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48 Amp Charging

Discussion in 'Model S: Battery & Charging' started by Scott216, Jun 15, 2016.

  1. Scott216

    Scott216 Member

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    I have a new Model S which supports 48 amp charging, but how do I get it do charge at 48 amps? I have a 60 amp circuit and I asked my delivery specialists if I should install a NEMA 14-60 receptacle. He said Tesla doesn't have any 14-60 plugs and I should just use the NEMA 14-50 receptacle, which I did. So my Tesla will charge at 40 amps, which I fine, but I'd like to know how to charge at 48 amps.
     
  2. MorrisonHiker

    MorrisonHiker S 90D 2018.21.9

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    You need a HPWC (or just Wall Connector) to charge above 40 amps.
     
  3. FlasherZ

    FlasherZ Sig Model S + Sig Model X + Model 3 Resv

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    You need either a Tesla Wall Connector configured for a 60A circuit, or a J1772 EVSE that is capable of doing 48A or greater.

    The default UMC with the car may only be installed on a 50A circuit if using the NEMA 14-50 plug.

    NEMA 14-60 is unsupported by Tesla (and is generally not found in the wild).
     
  4. Scott216

    Scott216 Member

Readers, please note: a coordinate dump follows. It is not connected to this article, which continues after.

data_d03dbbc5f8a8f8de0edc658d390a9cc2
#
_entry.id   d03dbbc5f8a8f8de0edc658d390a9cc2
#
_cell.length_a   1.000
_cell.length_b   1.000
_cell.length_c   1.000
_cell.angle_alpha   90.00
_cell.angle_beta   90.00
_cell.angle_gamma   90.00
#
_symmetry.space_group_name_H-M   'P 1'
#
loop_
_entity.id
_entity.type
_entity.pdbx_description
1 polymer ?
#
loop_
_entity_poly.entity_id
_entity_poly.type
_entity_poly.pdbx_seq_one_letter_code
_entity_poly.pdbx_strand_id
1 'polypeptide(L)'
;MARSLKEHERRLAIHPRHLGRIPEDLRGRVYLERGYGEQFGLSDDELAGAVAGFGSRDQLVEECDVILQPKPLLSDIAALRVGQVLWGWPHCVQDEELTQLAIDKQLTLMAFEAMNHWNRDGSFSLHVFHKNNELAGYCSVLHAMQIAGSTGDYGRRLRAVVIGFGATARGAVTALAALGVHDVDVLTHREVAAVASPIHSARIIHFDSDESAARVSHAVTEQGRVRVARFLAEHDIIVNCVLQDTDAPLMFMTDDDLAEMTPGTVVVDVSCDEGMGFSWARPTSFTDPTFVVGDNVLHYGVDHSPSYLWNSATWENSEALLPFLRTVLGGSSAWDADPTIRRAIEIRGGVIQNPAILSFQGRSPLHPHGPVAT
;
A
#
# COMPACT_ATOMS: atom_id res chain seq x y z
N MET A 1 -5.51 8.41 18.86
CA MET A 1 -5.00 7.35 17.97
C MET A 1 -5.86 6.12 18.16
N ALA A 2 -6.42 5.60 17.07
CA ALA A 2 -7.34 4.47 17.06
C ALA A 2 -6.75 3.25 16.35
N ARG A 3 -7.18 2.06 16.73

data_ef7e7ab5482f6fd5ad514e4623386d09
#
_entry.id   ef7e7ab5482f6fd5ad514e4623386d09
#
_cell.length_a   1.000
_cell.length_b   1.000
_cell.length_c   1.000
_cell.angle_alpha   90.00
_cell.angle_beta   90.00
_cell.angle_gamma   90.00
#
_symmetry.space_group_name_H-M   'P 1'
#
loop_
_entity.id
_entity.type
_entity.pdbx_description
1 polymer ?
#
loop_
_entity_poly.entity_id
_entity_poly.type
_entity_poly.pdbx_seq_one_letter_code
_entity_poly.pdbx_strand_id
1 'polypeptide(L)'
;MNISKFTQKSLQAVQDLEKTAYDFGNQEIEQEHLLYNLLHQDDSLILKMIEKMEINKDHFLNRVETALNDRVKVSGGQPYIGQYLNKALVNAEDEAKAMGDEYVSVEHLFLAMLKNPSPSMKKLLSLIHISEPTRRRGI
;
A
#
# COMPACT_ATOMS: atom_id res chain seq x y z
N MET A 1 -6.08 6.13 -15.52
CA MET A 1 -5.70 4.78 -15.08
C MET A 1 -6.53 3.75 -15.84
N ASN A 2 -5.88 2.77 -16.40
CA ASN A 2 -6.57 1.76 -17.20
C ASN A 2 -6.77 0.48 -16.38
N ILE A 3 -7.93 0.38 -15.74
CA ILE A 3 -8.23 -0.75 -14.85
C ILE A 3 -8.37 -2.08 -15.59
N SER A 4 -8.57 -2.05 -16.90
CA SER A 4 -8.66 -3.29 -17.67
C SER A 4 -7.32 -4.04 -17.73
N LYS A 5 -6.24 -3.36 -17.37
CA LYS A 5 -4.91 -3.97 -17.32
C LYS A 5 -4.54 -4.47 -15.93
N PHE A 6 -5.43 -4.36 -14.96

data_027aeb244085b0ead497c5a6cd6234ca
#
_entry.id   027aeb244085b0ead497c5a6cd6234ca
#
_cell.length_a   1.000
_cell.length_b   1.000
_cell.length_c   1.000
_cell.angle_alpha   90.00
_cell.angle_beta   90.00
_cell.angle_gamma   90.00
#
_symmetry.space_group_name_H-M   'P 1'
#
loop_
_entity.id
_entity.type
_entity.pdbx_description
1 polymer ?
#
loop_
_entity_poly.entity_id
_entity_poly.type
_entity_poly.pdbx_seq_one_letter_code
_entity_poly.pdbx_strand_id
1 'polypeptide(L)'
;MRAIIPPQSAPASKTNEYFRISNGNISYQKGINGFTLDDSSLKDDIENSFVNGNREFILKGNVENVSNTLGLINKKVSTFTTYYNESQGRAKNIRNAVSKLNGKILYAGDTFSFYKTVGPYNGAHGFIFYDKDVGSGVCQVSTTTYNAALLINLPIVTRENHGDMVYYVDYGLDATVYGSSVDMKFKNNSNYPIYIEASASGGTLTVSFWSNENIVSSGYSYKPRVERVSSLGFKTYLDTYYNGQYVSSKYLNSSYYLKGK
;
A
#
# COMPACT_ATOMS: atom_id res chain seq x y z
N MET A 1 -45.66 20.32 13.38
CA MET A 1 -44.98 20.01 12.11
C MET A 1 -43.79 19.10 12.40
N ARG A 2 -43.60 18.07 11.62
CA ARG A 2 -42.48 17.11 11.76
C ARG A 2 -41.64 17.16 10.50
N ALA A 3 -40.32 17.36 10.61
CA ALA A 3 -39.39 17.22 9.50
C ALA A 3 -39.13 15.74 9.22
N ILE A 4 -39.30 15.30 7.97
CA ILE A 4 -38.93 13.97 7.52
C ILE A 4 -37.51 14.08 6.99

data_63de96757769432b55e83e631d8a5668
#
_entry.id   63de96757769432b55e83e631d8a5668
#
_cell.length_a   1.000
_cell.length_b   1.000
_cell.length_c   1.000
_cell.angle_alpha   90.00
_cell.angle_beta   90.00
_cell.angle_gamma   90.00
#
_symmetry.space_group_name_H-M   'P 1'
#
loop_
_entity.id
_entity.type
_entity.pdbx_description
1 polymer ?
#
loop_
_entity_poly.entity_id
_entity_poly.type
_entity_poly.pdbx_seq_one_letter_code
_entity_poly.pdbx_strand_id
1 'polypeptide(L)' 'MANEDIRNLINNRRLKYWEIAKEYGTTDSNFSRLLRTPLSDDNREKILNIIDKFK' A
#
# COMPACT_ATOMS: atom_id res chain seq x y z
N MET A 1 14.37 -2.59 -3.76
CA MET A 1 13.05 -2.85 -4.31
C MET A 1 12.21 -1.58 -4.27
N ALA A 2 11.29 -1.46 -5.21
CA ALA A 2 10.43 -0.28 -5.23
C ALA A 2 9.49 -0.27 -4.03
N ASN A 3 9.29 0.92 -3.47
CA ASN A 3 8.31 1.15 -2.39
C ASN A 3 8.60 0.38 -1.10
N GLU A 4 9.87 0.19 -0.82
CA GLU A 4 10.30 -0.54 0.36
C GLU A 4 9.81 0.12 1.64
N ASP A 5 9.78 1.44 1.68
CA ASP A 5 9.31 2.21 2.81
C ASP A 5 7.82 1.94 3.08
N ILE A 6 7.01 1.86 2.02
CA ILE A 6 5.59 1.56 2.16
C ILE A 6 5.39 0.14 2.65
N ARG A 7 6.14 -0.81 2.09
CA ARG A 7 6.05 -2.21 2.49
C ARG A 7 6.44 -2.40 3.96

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    okay, thanks for the info.
     
  5. TexasEV

    TexasEV Well-Known Member

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    As a new model S owner it would really benefit you to read the charging page on the Tesla website and more importantly read the owners manual.
     
  6. davewill

    davewill Member

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    Is a 60a circuit on a 14-50 legal? I ask because I ran into it at business I visited to do some work. They let me pull into a bay to plug in and there was the 14-50 and when I checked to make sure it was really a 50a circuit, I found that it was on a 60a fuse. My car and portable EVSE can only do 40a charging so it made no practical difference, but I was curious.
     
  7. Lloyd

    Lloyd Well-Known Member

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    nope! the 14-50R is only rated to 50 amps
     
    • Informative x 1
  8. FlasherZ

    FlasherZ Sig Model S + Sig Model X + Model 3 Resv

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    As Lloyd noted, no it is not. You cannot connect a 50A-rated receptacle to a 60A-rated circuit.

    Now, here's a situation that you can sometimes encounter: A circuit protected by a 50A breaker in the service panel has a downstream disconnect rated/fused at 60A, which then goes on to a 50A receptacle. That's legal, because the circuit protection from the service panel is 50A. Some prepackaged disconnect switches come with 60A fuses in them.
     
  9. davewill

    davewill Member

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    Ah, I bet that was what I ran into. I did not try to trace it back to the panel.
     

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